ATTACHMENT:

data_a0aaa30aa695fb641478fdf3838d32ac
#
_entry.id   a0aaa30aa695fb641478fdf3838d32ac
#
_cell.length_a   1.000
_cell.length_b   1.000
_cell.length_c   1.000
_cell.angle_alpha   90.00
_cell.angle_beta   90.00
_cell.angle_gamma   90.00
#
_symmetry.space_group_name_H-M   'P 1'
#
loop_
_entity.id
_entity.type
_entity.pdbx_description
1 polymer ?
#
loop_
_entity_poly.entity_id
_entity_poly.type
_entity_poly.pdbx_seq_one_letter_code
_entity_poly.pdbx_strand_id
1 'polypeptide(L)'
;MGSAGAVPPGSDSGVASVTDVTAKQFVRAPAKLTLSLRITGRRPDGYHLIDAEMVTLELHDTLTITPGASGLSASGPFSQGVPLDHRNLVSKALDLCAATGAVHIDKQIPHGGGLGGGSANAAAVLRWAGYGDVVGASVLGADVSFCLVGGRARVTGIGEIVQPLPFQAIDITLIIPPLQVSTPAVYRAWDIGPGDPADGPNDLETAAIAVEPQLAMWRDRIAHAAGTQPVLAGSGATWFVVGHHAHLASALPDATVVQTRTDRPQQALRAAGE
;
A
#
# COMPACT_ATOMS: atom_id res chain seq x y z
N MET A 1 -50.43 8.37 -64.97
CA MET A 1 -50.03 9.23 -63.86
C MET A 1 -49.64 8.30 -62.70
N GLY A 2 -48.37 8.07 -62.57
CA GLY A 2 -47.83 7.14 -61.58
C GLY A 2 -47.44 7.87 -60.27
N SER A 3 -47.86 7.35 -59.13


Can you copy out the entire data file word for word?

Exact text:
data_a0aaa30aa695fb641478fdf3838d32ac
#
_entry.id   a0aaa30aa695fb641478fdf3838d32ac
#
_cell.length_a   1.000
_cell.length_b   1.000
_cell.length_c   1.000
_cell.angle_alpha   90.00
_cell.angle_beta   90.00
_cell.angle_gamma   90.00
#
_symmetry.space_group_name_H-M   'P 1'
#
loop_
_entity.id
_entity.type
_entity.pdbx_description
1 polymer ?
#
loop_
_entity_poly.entity_id
_entity_poly.type
_entity_poly.pdbx_seq_one_letter_code
_entity_poly.pdbx_strand_id
1 'polypeptide(L)'
;MGSAGAVPPGSDSGVASVTDVTAKQFVRAPAKLTLSLRITGRRPDGYHLIDAEMVTLELHDTLTITPGASGLSASGPFSQGVPLDHRNLVSKALDLCAATGAVHIDKQIPHGGGLGGGSANAAAVLRWAGYGDVVGASVLGADVSFCLVGGRARVTGIGEIVQPLPFQAIDITLIIPPLQVSTPAVYRAWDIGPGDPADGPNDLETAAIAVEPQLAMWRDRIAHAAGTQPVLAGSGATWFVVGHHAHLASALPDATVVQTRTDRPQQALRAAGE
;
A
#
# COMPACT_ATOMS: atom_id res chain seq x y z
N MET A 1 -50.43 8.37 -64.97
CA MET A 1 -50.03 9.23 -63.86
C MET A 1 -49.64 8.30 -62.70
N GLY A 2 -48.37 8.07 -62.57
CA GLY A 2 -47.83 7.14 -61.58
C GLY A 2 -47.44 7.87 -60.27
N SER A 3 -47.86 7.35 -59.13